Fat Loss, Gym in Waterford, Nutrition

“Where there’s a will, there’s a way”

Ever try to drive a nail into a wall with a sponge?

Sometimes “will” alone won’t cut it. You need the right tools for the job.

If you are reading this you are (probably) either thinking about trying to lose fat, currently trying (through diet or exercise or both) to lose fat, or you have tried before and failed and will soon become one of the 2 previous people I mentioned again soon. It’s a vicious circle and I’m here to tell you that (a) you’re not alone and (b) it’s not because you aren’t trying hard enough!


An article on my Facebook page wrote of the re-gain in weight of The Biggest Loser contestants. They were on MASSIVE calorie deficit diets and burned even more calories through exercise. The long term result – massive weight gain.



I read an intriguing article recently entitled “Why You Shouldn’t Exercise To Lose Weight” and one of the areas I would like to focus on is calorie deficit diets i.e. reducing daily caloric intake in an effort to drop weight/fat.

I believe it’s fair to say that many of us (even me!) were told that if you can decrease calorie intake by 500 calories or increase calorie expenditure by 500 per day for a week that you would create a deficit of 3500 calories which equates to 1lb of fat. The logic for this is because 1lb of fat contains 3500 calories.

In theory it’s hard to disagree with that isn’t it?


And I’m going to tell you why. If you have been trying to lose fat on a reduced calorie diet you need to read on because you are fighting a battle you knew nothing about AND IT’S NOT YOUR FAULT! Well, kind of, it’s your metabolisms fault.


Your basal metabolic rate or metabolism (BMR for short) is the amount of energy your body needs to survive while at rest. This is the bottom line for calories for you to function. Generally, your metabolism accounts for 65% or more of daily caloric burn with muscle mass accounting for 50% according to THIS article.

Metabolism is NOT  a constant figure however with the amount of calories needed by each person depending on gender, muscle mass, hormone levels and activity levels. It’s not as simple as 2000 calories per day for women and 2500 calories per day for men and compensating more or less calories for physical activity or lack therof.


When you restrict calorie intake your metabolism must adjust its energy consumption. It needs to become more economical as it’s running on less. Low-cal diets can cause a slow down in the rate at which your metabolism burns calories. This compensation can range anywhere from 200-800 calories per day and can lead to, not only a plateau in your weight loss, but a gain in weight!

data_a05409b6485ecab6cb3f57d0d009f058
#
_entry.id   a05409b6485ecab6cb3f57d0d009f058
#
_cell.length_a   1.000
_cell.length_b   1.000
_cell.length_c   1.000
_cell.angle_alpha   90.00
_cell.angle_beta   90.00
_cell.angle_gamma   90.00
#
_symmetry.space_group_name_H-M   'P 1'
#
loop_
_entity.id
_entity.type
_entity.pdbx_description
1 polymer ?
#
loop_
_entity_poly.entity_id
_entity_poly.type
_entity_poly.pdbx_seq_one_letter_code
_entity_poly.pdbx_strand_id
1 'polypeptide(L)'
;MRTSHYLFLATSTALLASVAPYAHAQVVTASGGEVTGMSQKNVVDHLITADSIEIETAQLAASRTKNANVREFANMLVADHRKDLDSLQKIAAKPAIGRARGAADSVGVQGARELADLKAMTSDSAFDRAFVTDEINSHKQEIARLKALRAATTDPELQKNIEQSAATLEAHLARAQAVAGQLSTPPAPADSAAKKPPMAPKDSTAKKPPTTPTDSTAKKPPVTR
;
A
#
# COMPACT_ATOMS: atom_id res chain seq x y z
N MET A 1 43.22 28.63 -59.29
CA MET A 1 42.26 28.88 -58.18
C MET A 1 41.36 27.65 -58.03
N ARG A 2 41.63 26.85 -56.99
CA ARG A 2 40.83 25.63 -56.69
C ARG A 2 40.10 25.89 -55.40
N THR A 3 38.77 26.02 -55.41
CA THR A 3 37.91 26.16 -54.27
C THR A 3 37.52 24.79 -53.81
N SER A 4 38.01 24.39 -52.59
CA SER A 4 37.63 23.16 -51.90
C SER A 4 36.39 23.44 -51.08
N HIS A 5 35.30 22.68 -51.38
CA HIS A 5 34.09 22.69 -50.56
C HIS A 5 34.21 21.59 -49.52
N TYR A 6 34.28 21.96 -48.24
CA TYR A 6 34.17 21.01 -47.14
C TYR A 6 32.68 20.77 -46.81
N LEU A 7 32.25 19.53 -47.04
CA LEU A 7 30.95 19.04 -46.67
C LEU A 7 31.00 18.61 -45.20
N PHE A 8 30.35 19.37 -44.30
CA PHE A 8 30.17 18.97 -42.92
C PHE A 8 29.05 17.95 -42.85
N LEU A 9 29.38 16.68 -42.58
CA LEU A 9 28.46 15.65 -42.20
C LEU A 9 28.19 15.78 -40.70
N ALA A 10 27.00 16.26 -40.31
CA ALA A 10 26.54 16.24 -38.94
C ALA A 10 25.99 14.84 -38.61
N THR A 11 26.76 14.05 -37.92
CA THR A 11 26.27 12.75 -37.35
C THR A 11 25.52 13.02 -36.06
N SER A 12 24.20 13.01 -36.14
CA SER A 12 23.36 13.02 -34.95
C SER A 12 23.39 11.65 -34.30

Here’s a simple example:

Your BMR is 1500 calories. You have been taking in 2000 calories. 500 too much so you gained weight.

You drop to 1500 calories, a reduction of 500.

The reduction in calories shows an initial weight loss so you continue your low-cal diet.

Your metabolism compensates and lowers by 500 calories to 1000.

This means your BMR is at 1000 cals and your diet is at 1500 calories. Still 500 too much.

The result: YOU GAIN WEIGHT (or stop losing it at least)

These metabolic compensations can last for day(s), weeks, even years depending on the severity of the diet. Your body will fight against the weight loss because it sees it as a threat. Commonly known as starvation mode, your body wants to maintain energy balance so your metabolic rate drops to conserve energy and guess what?

IT INCREASES CRAVINGS FOR FOOD TOO!! All that guilt you had for eating that bar of chocolate and it was your body fighting against you, not a lack of will power!

Add in an extra couple of training sessions and guess what your body will do? Fight back even harder! It will make you lazier too, to conserve even more energy. Ever wonder why you go to bed so much earlier when you start working out? Ever wonder why you were so hungry after that run or circuit class? Your body is actively trying to prevent you from losing weight!!!!!


You drop the calories consumed.

You lose weight.

Your metabolism compensates to prevent the loss.

It increases cravings and hunger.

It makes you lazier to conserve energy.

You gain weight or stop losing weight.

You either quit because it’s not working or you reduce calories/increase exercise further, exaggerating the compensation.

Result >>>>> You gain weight in the long run!

The burning question:

If you can’t lose extra weight/fat by cutting calories or increasing exercise, how can you lose it?

The answer will be revealed in our next blog post. 

Referenced articles:



Padraig O'Halloran

Manager of Spirit Leisure Centre